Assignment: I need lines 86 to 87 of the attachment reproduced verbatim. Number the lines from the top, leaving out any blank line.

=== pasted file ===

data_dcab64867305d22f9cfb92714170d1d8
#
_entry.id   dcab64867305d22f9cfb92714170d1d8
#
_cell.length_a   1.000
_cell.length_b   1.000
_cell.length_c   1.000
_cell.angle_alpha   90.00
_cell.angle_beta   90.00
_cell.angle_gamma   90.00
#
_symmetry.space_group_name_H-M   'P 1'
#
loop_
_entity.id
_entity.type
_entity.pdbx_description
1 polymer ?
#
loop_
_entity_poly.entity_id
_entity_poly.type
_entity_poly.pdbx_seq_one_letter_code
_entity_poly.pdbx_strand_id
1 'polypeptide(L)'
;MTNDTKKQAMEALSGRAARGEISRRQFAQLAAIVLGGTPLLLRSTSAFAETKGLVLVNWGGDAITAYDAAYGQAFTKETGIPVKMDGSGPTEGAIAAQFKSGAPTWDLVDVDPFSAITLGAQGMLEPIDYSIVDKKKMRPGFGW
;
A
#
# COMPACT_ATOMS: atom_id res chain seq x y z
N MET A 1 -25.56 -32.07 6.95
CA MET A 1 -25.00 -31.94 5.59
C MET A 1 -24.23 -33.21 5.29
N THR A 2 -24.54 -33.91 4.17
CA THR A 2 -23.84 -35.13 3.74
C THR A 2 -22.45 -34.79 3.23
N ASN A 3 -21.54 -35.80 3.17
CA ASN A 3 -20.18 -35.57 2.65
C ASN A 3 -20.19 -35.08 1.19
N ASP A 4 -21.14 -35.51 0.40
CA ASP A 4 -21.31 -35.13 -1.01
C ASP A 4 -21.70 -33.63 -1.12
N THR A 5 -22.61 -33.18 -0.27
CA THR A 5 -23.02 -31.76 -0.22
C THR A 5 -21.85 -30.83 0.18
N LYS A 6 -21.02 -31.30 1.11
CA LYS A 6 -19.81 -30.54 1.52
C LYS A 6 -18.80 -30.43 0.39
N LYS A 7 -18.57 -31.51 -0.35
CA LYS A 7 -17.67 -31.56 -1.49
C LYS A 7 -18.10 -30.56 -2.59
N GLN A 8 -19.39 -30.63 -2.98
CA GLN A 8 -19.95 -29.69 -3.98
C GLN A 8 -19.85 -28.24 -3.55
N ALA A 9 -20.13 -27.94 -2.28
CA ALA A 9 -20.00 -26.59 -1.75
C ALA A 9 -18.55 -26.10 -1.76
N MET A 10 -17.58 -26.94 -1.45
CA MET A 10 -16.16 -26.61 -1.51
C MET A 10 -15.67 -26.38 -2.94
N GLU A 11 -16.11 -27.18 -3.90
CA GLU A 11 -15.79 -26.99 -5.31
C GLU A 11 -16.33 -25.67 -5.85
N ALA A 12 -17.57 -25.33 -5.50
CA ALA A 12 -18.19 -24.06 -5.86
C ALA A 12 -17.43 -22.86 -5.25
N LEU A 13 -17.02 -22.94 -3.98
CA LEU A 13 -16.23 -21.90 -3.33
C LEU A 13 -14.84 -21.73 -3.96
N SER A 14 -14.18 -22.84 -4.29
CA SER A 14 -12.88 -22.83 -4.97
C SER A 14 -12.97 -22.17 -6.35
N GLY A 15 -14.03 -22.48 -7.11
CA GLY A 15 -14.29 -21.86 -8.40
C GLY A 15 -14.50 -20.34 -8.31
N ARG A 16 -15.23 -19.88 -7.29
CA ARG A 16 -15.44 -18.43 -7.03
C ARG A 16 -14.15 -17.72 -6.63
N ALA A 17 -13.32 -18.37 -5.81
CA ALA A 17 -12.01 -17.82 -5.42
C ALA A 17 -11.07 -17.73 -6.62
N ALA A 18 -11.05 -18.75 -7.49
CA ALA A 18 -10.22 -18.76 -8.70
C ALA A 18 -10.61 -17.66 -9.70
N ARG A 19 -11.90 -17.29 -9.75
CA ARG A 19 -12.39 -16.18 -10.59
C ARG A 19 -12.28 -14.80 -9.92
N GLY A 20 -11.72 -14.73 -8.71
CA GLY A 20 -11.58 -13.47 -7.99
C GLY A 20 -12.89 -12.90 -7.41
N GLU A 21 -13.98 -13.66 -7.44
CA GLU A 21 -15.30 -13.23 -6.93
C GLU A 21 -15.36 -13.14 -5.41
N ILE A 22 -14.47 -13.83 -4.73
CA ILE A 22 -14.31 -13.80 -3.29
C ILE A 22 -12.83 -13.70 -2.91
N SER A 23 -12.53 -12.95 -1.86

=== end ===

CA ARG A 19 -12.39 -16.18 -10.59
C ARG A 19 -12.28 -14.80 -9.92